Province’s Energy Plan Will Ensure Lowest, Fairest Rates for Families
February 20, 2013
Nova Scotia’s energy plan will ensure the lowest, fairest electricity rates for Nova Scotians now and in the future, said Energy Minister Charlie Parker in Bridgewater today, Feb. 20.
Mr. Parker is visiting communities across the province to share details of the energy plan, which he said can be summed up in five words: local, reliable, green, tax-free and efficient.
“We promised to make life better for Nova Scotia families,” said Mr. Parker. “To fulfill that commitment, we had to do two things: end the practice of paying provincial tax on basic home electricity, and develop a realistic, forward-thinking, innovative, competitive, made-in Nova Scotia approach to ensure Nova Scotians pay the lowest, fairest electricity rates possible now and in the future.
“I am proud that we have been able to do both of those things.”
Nova Scotia’s energy plan is already working in communities across the province. On the South Shore, the province has helped people enjoy the benefits of clean, green renewable electricity generated in their own backyards while encouraging local economic opportunities.
Proposed energy-related projects in the region include:
— 2.3-megawatt community feed-in tariff (COMFIT) wind project for the Municipality of the District of Chester
— Watts Wind Energy’s two-megawatt COMFIT project in Bayswater
— the Mi’kmaq Rights Initiative’s four-megawatt COMFIT project in Whynachts Settlement
— a 78-megawatt South Canoe Wind Project between Chester and Windsor, led by Oxford Frozen Foods
— a 24-megawatt South Canoe Wind Project in Lunenburg County, led by Minas Paper Pulp and Power
“Every megawatt of energy produced through the COMFIT program results in $2 million to $3 million of economic activity in the local community, so we’re very pleased to create the right conditions for these investments,” said Mr. Parker. “The two larger wind projects will result in $200 million in new investment and create good paying jobs. Together, these projects will help stabilize electricity prices in Nova Scotia and help the environment.”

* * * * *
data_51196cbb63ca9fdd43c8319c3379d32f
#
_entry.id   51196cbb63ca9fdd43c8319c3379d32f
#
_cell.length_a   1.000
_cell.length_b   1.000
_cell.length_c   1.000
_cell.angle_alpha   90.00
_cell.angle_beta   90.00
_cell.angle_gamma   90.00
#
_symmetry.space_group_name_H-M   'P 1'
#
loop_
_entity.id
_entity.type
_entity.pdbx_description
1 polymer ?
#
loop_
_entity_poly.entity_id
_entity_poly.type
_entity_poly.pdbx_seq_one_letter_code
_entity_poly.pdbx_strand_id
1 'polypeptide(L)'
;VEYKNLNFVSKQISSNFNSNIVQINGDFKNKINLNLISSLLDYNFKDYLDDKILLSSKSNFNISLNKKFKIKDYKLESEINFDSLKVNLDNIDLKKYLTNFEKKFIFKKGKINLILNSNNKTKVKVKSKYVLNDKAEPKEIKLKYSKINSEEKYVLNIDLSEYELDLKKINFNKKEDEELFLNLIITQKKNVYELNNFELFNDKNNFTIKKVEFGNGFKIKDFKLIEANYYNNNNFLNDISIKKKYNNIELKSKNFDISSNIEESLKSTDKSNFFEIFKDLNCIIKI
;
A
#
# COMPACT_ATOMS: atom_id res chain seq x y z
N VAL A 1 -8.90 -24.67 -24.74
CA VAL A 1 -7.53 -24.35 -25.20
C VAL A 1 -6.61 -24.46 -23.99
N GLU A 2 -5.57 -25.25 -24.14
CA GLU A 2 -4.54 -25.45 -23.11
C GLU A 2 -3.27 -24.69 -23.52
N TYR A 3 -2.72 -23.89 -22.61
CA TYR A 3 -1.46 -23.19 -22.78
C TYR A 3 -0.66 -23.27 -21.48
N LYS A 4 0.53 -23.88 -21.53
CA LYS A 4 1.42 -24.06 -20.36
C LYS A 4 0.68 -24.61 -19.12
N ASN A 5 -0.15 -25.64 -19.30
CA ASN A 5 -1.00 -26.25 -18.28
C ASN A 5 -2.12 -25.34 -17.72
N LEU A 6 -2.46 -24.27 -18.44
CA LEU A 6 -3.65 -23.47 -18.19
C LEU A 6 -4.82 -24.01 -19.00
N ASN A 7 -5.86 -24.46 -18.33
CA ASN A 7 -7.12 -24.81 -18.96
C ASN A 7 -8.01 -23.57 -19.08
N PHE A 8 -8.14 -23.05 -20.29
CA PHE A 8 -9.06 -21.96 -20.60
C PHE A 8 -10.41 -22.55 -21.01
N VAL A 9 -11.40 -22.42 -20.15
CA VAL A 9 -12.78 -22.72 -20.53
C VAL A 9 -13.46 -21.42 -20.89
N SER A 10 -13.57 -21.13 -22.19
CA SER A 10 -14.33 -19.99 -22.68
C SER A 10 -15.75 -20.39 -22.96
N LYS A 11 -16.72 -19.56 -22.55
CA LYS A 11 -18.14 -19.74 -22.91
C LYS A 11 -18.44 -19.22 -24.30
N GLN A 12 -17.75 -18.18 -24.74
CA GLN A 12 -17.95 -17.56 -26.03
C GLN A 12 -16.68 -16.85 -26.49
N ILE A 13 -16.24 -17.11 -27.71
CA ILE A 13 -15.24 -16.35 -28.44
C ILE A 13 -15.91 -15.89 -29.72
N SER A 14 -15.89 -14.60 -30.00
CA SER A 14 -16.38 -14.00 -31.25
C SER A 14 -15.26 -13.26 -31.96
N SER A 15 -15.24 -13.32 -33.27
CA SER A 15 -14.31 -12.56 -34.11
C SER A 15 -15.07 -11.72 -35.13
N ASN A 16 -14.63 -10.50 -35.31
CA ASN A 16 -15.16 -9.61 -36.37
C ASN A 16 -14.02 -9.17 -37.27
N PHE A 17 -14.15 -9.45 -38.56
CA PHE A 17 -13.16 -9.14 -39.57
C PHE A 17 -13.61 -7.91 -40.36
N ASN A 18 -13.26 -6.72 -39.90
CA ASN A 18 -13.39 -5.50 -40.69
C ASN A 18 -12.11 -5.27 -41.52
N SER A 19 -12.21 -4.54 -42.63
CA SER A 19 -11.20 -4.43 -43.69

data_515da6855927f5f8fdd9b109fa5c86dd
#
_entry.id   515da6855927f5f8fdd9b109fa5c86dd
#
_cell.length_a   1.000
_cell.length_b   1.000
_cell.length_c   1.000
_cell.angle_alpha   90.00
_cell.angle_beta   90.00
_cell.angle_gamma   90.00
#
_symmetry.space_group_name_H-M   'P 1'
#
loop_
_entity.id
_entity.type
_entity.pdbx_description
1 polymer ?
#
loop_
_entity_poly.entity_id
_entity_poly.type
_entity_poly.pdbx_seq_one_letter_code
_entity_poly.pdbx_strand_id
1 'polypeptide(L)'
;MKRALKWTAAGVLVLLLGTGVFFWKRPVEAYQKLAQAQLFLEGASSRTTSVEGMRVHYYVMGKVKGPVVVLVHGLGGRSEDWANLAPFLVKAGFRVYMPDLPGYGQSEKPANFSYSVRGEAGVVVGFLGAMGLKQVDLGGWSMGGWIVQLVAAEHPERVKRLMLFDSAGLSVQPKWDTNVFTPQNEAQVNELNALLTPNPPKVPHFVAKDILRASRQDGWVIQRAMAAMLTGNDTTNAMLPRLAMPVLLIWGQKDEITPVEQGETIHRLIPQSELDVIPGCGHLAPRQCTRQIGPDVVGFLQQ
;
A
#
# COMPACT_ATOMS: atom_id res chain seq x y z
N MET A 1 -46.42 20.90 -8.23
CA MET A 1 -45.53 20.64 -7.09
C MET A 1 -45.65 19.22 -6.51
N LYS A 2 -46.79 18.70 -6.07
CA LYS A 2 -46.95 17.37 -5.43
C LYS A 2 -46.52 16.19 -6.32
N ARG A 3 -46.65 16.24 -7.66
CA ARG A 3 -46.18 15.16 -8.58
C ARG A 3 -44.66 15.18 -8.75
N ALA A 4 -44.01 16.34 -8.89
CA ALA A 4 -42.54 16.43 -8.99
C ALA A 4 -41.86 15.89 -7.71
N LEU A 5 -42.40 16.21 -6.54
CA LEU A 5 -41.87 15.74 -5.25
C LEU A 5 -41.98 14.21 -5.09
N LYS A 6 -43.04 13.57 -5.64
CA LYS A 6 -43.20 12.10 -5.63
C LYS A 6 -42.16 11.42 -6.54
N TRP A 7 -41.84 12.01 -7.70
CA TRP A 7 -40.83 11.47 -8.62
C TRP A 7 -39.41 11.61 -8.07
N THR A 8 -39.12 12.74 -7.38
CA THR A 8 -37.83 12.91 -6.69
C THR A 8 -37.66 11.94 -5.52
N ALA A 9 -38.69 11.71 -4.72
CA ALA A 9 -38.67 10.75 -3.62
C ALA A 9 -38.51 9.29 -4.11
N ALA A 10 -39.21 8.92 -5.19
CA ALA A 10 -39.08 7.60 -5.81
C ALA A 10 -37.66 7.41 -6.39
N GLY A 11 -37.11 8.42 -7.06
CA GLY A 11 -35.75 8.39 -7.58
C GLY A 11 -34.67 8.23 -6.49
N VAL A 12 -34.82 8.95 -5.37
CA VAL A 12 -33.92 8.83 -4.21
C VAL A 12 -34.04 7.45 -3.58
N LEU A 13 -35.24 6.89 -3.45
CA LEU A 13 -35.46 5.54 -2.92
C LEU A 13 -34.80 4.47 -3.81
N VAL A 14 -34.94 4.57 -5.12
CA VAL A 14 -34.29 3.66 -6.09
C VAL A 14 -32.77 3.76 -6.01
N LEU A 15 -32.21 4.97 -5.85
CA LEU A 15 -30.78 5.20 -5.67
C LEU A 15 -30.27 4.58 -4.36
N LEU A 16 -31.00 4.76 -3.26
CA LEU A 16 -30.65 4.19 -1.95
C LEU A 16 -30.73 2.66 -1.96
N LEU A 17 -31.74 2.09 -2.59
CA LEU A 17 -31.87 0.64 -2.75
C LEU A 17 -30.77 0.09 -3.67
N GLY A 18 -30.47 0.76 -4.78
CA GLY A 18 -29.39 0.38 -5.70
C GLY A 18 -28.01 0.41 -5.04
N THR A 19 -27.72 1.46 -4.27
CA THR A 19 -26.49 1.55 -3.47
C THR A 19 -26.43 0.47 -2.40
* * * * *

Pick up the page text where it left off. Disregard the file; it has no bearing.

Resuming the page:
Allan Webber, warden of the Municipality of the District of Chester, said the area supports the province’s move towards cleaner energy sources.
“The provincial government’s community feed-in tariff program provides us with a way to support the cleaner energy goals established by the province and also provides a mechanism for our municipality to generate additional revenue over time for the benefit of our constituents,” said Mr. Webber.
“In Lunenburg County, we welcome the opportunity to generate and distribute electricity closer to home, while creating economic development opportunities and protecting the environment,” said Don Downe, mayor of the Municipality of Lunenburg. “We commend the province for their efforts in this area.”
Mr. Parker and Energy deputy minister Murray Coolican also provided information and an overview of the Muskrat Falls/Maritime Link project.
“This is one of the most important energy projects this province has had the opportunity to be involved in,” said Mr. Parker. “Partnering with our neighbors in Newfoundland and Labrador to bring clean, hydroelectricity through a subsea cable to Nova Scotia to help meet our energy needs and achieve environmental goals is a once-in-a-lifetime opportunity.”
The project will provide Nova Scotians with a reliable source of clean energy at predictable, stable rates for 35 years. It is the lowest long-term cost option for the province to meet federal environmental requirements. It will also provide jobs, generate economic activity and give the province a second connection to the North American electricity grid, for more options to purchase energy.